Soundwatch Boater Education Program was created by The Whale Museum in 1993 with the mission of preventing vessel disturbance to killer whales and other marine life in the Salish Sea.
Soundwatch crew and volunteers conduct research, monitoring, and outreach every day on the water during the summer season, educating boaters on the best practices for watching whales in the wild. When Soundwatch sees recreational vessel activity that could potentially disrupt or harm the whales, the crew approaches the vessel to explain the regulations and guidelines, and distribute the Be Whale Wise Guidelines brochure. These guidelines were created in conjunction with many partners including Cetus Society’s Straitwatch Program, U.S. and Canadian state and federal governments, and the international Pacific Whale Watch Association to assist boaters in viewing marine wildlife with minimal impact to the animals.
Soundwatch also monitors regional marine protected areas and collects data on vessel & whale behavior under a NOAA National Marine Fisheries permit. The data collected helps inform state and federal regulations and best practices around marine wildlife.
Whale watching in the San Juan Islands is a large industry in both private and commercial sectors. An estimated 500,000 people engage in whale watching activities annually within the trans-boundary waters of Washington and British Columbia.
Whale watching provides an opportunity to appreciate and learn more about marine wildlife. By increasing awareness of marine ecosystems, whale watching can encourage and inspire people to become stewards of the natural environment.
However, it is extremely important to ensure that whale watching activities do not disturb wildlife and their ability to live normal, healthy lives. Whale watchers must abide by state and federal regulations, and should observe best practices outlined the Be Whale Wise guidelines.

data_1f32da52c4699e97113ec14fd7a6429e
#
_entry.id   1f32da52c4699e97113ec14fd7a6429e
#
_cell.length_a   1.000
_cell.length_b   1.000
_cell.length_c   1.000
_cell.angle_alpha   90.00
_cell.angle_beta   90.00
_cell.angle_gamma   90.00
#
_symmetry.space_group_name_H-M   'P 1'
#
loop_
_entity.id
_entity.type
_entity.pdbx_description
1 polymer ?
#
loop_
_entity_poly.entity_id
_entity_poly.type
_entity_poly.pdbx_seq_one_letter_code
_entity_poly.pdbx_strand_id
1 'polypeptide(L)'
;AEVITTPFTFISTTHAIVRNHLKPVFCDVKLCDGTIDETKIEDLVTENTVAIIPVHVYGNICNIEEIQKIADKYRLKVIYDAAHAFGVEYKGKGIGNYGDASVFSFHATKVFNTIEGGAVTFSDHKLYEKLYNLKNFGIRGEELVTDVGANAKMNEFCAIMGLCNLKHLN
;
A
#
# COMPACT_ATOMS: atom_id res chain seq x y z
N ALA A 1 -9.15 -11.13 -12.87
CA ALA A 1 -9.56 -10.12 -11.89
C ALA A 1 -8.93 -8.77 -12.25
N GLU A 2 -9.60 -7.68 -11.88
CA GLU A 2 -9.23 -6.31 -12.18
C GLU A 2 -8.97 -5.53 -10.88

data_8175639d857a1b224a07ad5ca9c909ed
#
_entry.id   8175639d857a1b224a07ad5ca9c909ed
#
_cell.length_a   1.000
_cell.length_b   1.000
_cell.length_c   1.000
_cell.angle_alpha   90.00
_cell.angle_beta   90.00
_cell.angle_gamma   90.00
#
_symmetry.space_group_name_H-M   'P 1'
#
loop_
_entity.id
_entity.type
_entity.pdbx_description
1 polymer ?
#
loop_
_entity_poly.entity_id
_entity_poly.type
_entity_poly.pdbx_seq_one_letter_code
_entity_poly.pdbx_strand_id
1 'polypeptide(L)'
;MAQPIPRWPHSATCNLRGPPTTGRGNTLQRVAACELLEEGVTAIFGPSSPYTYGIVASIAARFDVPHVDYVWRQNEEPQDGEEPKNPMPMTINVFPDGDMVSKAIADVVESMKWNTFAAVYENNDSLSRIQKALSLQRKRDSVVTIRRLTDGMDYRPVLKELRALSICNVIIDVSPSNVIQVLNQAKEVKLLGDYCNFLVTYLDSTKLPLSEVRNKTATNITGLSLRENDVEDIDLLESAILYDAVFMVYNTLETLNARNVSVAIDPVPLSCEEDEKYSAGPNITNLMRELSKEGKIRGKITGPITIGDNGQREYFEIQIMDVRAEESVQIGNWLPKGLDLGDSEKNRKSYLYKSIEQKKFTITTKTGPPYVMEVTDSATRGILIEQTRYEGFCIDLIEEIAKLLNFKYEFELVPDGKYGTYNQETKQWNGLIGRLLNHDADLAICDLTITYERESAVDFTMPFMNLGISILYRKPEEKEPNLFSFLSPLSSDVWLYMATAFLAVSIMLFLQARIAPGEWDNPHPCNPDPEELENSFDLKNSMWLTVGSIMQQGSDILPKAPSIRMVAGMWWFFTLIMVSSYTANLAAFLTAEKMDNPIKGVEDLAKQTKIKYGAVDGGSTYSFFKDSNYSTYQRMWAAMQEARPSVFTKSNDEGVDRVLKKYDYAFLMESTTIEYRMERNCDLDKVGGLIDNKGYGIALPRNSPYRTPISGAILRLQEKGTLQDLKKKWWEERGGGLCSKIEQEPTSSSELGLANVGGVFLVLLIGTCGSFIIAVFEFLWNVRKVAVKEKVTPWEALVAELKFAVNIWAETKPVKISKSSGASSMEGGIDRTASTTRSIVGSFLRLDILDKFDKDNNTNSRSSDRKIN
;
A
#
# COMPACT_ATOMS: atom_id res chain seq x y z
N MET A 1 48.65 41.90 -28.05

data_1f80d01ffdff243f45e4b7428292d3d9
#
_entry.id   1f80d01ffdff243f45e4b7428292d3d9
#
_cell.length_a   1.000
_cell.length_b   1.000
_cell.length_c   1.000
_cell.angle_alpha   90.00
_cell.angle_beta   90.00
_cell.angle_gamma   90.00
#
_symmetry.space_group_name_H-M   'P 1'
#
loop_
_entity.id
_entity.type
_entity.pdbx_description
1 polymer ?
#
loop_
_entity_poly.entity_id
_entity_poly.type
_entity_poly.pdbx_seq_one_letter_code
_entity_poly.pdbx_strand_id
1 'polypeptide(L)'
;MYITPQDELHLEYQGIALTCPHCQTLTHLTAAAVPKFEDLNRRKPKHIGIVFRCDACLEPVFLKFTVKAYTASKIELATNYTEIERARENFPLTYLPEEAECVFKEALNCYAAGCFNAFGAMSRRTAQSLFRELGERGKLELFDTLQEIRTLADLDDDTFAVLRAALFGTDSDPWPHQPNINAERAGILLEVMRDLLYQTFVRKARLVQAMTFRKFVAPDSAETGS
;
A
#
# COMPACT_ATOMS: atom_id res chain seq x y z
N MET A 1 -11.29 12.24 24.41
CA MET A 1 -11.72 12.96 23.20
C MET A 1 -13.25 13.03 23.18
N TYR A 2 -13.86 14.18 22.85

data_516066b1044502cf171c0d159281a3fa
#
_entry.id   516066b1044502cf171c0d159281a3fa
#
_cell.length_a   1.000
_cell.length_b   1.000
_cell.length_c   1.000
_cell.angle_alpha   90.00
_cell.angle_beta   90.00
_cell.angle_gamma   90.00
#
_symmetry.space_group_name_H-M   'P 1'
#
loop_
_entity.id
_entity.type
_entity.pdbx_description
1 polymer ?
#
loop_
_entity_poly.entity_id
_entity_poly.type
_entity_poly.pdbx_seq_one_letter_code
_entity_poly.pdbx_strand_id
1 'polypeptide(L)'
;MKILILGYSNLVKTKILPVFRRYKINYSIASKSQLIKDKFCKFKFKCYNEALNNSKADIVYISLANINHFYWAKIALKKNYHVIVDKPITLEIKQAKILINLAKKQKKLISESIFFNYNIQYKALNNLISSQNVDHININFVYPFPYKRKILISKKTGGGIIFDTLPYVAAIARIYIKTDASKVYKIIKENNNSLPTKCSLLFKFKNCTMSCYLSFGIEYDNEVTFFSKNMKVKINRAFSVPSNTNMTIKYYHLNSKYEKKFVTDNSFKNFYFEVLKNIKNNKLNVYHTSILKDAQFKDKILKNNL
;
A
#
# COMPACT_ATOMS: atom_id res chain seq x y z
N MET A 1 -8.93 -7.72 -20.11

Soundwatch is primarily an educational program and has no enforcement power. However, repeat or flagrant violations of the regulations and guidelines may be reported by anyone using the Be Whale Wise Report Violations page. Reports can also be submitted directly to the U.S. National Marine Fisheries Service or to the Canadian Department of Fisheries and Oceans, which may impose substantial fines.
Soundwatch conducts education and outreach on the state and federal regulations as well as the Be Whale Wise guidelines. Use links below to access downloadable Brochures and Posters.
Funding for Soundwatch comes out of The Whale Museum's general operating budget, through federal & state contracts/grants, and private contributions. You can help support our efforts by making a donation, adopting an orca or becoming a museum member.
Click here to read The Whale Museum's comment letter regarding WDFW's commercial whale watch licensing program rules.
Epimeletic behaviour in a Southern Resident Killer Whale
Soundwatch: Eighteen years of monitoring whale watch vessel activities in the Salish Sea
Reducing Disturbance from Vessels to Southern Resident Killer Whales: Assessing the Effectiveness of the 2011 Federal Regulations in Advancing Recovery Goals